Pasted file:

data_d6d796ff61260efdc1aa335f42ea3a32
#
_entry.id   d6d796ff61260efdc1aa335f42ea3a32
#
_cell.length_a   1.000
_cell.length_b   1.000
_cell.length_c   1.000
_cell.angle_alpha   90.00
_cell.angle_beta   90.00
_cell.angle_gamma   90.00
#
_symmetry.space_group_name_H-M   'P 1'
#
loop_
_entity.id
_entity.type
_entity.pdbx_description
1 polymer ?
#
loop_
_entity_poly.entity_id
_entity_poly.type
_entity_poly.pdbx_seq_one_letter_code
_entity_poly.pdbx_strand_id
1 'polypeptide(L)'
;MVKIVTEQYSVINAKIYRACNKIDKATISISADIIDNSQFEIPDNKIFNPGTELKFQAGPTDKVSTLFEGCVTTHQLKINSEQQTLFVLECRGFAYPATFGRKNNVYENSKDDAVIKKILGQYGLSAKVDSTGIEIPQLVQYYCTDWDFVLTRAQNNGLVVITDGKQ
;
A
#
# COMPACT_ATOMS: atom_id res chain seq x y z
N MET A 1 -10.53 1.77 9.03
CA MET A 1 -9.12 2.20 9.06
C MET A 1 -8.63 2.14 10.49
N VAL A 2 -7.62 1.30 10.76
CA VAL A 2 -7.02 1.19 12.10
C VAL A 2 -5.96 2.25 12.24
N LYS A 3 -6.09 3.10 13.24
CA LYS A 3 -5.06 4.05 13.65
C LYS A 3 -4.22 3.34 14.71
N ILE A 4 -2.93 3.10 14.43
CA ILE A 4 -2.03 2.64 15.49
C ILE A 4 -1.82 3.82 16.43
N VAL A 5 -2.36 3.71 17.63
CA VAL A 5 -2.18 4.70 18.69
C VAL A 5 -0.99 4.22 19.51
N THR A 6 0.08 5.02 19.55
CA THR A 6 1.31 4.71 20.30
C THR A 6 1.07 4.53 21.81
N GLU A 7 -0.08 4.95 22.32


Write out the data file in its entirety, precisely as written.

data_d6d796ff61260efdc1aa335f42ea3a32
#
_entry.id   d6d796ff61260efdc1aa335f42ea3a32
#
_cell.length_a   1.000
_cell.length_b   1.000
_cell.length_c   1.000
_cell.angle_alpha   90.00
_cell.angle_beta   90.00
_cell.angle_gamma   90.00
#
_symmetry.space_group_name_H-M   'P 1'
#
loop_
_entity.id
_entity.type
_entity.pdbx_description
1 polymer ?
#
loop_
_entity_poly.entity_id
_entity_poly.type
_entity_poly.pdbx_seq_one_letter_code
_entity_poly.pdbx_strand_id
1 'polypeptide(L)'
;MVKIVTEQYSVINAKIYRACNKIDKATISISADIIDNSQFEIPDNKIFNPGTELKFQAGPTDKVSTLFEGCVTTHQLKINSEQQTLFVLECRGFAYPATFGRKNNVYENSKDDAVIKKILGQYGLSAKVDSTGIEIPQLVQYYCTDWDFVLTRAQNNGLVVITDGKQ
;
A
#
# COMPACT_ATOMS: atom_id res chain seq x y z
N MET A 1 -10.53 1.77 9.03
CA MET A 1 -9.12 2.20 9.06
C MET A 1 -8.63 2.14 10.49
N VAL A 2 -7.62 1.30 10.76
CA VAL A 2 -7.02 1.19 12.10
C VAL A 2 -5.96 2.25 12.24
N LYS A 3 -6.09 3.10 13.24
CA LYS A 3 -5.06 4.05 13.65
C LYS A 3 -4.22 3.34 14.71
N ILE A 4 -2.93 3.10 14.43
CA ILE A 4 -2.03 2.64 15.49
C ILE A 4 -1.82 3.82 16.43
N VAL A 5 -2.36 3.71 17.63
CA VAL A 5 -2.18 4.70 18.69
C VAL A 5 -0.99 4.22 19.51
N THR A 6 0.08 5.02 19.55
CA THR A 6 1.31 4.71 20.30
C THR A 6 1.07 4.53 21.81
N GLU A 7 -0.08 4.95 22.32